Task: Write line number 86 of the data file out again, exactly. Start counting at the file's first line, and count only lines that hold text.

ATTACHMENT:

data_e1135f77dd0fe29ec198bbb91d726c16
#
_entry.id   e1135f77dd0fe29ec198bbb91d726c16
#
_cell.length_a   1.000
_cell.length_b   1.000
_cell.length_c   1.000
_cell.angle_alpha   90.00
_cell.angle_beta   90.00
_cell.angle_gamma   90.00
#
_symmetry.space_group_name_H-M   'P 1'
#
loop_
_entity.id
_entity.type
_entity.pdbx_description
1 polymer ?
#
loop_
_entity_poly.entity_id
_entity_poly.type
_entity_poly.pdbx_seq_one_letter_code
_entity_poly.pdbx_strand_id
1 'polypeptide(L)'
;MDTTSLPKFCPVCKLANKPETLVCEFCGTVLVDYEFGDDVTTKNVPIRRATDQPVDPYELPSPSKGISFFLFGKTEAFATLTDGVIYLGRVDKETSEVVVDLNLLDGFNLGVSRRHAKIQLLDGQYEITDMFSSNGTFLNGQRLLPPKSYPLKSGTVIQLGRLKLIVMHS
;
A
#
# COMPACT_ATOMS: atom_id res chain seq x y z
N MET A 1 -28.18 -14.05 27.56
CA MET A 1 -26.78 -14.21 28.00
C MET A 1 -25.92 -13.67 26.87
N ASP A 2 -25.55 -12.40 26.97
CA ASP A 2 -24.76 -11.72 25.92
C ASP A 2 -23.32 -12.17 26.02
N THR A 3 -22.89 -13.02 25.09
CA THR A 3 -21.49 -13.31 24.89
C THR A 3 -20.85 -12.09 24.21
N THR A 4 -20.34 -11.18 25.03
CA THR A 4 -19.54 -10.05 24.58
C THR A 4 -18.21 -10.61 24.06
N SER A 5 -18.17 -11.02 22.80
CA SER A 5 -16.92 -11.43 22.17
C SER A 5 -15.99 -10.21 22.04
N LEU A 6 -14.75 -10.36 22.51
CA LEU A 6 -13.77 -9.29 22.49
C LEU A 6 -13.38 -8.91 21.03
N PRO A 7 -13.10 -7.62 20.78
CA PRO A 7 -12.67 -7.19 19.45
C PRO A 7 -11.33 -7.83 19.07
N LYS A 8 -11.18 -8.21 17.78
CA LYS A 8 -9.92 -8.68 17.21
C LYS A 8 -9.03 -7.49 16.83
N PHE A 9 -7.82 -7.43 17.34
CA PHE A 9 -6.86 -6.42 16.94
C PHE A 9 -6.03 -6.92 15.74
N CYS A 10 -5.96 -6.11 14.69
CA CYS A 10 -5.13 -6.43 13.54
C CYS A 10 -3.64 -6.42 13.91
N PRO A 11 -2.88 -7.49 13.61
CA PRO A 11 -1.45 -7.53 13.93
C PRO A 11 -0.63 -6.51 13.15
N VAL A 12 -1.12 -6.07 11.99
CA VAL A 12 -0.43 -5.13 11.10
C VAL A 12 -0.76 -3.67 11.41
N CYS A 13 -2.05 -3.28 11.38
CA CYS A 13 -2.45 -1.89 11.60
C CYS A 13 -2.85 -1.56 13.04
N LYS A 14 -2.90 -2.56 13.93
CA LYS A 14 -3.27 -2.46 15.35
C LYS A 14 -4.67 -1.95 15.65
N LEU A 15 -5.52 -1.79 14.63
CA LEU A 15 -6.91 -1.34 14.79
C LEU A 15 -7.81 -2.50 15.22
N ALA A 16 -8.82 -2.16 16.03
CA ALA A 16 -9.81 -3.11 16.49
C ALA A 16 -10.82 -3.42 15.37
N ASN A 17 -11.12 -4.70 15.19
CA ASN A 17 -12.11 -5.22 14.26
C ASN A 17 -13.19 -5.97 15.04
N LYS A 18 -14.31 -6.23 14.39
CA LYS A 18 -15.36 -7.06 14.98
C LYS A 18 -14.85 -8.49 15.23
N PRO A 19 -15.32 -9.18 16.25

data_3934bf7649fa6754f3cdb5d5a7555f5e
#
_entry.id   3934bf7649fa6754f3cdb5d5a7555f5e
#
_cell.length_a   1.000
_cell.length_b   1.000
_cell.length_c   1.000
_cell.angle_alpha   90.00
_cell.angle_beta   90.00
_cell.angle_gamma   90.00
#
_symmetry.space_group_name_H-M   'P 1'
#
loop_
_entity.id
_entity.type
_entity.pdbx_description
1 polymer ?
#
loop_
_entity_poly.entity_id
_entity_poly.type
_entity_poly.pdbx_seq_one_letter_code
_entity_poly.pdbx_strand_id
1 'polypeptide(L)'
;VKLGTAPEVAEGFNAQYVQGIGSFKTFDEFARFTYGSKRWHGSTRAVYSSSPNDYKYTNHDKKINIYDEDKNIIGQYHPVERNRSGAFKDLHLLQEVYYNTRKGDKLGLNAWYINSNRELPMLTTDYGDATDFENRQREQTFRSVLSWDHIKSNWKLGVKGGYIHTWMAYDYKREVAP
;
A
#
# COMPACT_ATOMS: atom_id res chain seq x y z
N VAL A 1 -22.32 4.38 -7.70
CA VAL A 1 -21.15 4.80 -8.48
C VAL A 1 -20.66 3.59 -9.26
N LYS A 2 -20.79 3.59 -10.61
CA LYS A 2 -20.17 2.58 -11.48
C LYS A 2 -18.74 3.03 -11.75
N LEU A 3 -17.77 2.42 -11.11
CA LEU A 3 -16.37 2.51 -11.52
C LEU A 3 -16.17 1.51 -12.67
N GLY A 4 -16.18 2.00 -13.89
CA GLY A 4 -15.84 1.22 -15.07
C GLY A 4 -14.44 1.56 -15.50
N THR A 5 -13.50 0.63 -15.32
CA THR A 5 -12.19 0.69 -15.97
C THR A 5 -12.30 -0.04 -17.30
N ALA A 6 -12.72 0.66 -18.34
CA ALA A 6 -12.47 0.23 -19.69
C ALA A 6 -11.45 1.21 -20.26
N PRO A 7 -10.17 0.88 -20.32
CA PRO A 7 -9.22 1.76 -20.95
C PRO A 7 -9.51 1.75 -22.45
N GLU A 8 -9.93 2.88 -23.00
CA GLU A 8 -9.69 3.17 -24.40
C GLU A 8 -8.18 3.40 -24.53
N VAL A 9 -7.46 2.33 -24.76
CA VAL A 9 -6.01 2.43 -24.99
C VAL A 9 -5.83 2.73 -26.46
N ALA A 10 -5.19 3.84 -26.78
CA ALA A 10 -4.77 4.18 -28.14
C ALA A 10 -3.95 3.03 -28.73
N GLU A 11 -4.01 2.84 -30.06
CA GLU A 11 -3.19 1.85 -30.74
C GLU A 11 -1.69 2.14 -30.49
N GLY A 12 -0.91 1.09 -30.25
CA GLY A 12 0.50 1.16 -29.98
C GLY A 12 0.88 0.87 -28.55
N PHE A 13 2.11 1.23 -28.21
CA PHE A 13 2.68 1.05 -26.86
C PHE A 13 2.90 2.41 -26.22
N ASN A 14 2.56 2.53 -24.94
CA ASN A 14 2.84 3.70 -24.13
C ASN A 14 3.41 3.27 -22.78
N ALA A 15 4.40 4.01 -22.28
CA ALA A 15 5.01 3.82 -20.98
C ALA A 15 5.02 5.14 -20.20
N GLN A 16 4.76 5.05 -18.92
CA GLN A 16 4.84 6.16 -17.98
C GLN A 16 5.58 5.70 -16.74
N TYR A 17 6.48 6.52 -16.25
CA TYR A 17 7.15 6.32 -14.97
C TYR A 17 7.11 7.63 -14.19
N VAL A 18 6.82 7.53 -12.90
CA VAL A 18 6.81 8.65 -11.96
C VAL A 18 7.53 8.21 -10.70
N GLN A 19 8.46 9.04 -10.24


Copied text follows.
data_3934bf7649fa6754f3cdb5d5a7555f5e